Oftentimes, especially at shows featuring newer artists, the majority of the crowd is only familiar with a headful of singles, opting to respectfully bob their head or sit down for the remainder of the evening. From the opening note, to the duo’s final bow, the Molson Amphitheatre stood in attention for Twenty One Pilots. A constant echo filled the venue, as the crowd sang along to every single word of every single song – from the band’s recent Billboard charting singles, ‘Stressed Out’ and ‘Tear In My Heart’, to lesser known tunes such as ‘Addict With A Pen’ and ‘Forest’ from their 2011 self-released album, ‘Regional at Best’. Every fist pump, every double-armed sway, and every singalong that Tyler conducted the audience into received near 100% participation from the giddy crowd.

During the latter half of the evening, the band invited openers Chef’Special and MUTEMATH back on stage for a jam session that included snippets of The Beatles’ ‘Twist and Shout’, Titanic ballad ‘My Heart Will Go On’, Justin Bieber’s ‘Love Yourself’, and House of Pain’s ‘Jump Around’. Other highlights of the evening included ‘Car Radio’, whose introspective spoken rap verses became a chant amongst the crowd and culminated in a powerful climax, and the band relocating to the 300s section – complete with drumset, upright piano, and even C02 cannons – for ‘Ode to Sleep’.

Pre-taped visuals, and eerie disembodied voices helped further the “Blurryface” narrative – that of a character acknowledging and facing their own insecurities – a universal story that resonated especially well with the predominantly teenage crowd. The show felt very much like a stage performance rather than just a concert, with a level of thought and production uncommon for indie rock performances – a genre in which authenticity is highly valued.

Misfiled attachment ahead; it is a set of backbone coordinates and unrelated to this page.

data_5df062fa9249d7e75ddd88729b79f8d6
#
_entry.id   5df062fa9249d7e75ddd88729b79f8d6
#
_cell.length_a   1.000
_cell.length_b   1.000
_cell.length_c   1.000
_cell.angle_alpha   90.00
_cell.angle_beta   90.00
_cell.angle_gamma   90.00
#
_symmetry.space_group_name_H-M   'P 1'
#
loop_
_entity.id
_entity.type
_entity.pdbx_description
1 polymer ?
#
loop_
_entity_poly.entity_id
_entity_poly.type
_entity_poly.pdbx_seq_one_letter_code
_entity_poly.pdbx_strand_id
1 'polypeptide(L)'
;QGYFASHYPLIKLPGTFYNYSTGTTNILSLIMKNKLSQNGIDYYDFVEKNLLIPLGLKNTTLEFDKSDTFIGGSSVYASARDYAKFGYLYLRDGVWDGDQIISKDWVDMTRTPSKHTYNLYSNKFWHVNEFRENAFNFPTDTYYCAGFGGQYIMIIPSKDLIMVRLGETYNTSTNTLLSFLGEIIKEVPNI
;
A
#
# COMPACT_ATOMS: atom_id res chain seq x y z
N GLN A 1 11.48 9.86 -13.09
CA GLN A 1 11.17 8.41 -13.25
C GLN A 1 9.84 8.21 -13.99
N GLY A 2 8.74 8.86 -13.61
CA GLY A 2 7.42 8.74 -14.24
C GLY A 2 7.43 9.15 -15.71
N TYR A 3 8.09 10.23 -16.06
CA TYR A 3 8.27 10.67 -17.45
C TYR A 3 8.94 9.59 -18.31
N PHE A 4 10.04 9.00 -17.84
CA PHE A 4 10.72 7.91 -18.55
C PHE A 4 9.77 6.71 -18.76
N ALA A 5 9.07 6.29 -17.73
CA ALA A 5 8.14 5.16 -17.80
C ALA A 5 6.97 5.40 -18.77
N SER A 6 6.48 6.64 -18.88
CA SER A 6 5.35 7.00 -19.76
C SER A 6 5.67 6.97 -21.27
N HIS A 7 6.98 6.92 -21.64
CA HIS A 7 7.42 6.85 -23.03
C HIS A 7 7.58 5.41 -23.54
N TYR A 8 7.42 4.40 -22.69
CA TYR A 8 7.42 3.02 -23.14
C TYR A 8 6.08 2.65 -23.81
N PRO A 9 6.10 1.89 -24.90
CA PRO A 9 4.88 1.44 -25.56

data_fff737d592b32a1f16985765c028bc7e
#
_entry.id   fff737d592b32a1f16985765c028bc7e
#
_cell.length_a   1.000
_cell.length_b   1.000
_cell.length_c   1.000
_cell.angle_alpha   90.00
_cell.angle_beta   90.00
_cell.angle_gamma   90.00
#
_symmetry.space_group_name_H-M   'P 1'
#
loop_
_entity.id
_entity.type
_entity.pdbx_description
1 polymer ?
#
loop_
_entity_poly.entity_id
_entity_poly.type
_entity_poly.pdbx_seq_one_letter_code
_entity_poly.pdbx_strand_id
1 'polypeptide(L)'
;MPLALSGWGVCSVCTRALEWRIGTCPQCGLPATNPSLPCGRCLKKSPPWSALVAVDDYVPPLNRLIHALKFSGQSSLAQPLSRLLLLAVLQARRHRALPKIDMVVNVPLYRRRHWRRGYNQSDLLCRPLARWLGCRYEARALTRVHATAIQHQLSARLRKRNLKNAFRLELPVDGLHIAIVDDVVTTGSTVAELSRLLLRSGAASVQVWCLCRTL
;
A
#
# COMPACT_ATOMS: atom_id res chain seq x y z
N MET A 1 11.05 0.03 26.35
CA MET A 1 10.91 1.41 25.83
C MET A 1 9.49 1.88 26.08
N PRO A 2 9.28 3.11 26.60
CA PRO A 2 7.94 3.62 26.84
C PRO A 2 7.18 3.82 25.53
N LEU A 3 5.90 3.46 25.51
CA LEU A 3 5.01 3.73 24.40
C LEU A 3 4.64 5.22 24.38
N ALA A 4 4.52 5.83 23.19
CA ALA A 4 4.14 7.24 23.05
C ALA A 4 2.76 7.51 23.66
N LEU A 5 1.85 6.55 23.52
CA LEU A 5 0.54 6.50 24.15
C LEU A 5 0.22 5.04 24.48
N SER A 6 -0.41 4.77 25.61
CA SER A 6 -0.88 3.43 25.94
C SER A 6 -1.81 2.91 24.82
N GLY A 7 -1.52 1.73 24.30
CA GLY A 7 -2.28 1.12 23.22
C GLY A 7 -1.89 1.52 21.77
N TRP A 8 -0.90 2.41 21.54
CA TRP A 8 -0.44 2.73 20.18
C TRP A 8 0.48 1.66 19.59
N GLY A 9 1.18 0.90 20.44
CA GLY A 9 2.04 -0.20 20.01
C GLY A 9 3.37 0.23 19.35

The evening concluded with ‘Trees’, a song from 2013’s ‘Vessel’, that was never released as a single, but holds obvious significance to the band. “We were worried that if a song were to get so big, then our true friends wouldn’t want to be friends with us anymore,” Joseph confided in the crowd, “thank you so much for supporting us and making us feel like we’re doing something worthwhile.” ‘Trees’ is a simple song whose power lies in its emotion-wrought delivery. As the song came to a close, Joseph and Dun returned to the front of the stage just to stare out into the screaming crowd, brimming with pure appreciation.

‘Emotional Roadshow’, is a perfect title for Twenty One Pilots’ 106-date jaunt around the world. The ‘Roadshow’ is the spectacle: prerecorded videos, costume changes, background dancers clad in radiation safety suits, coordinated drum routines, backflips, and all the other little details that visually stimulate the crowd. But at the heart of their performance is the ‘Emotional’ aspect – songs that rally affectivity out of you, impassioned performance, and the excitement of the crowd itself. Twenty One Pilots have perfected the line between authenticity and showmanship, and the result is immersive, empowering, and absolutely stunning.

About author

Katrina is a writer and photographer at Live in Limbo. You can follow her musical adventures at @thekatalysts.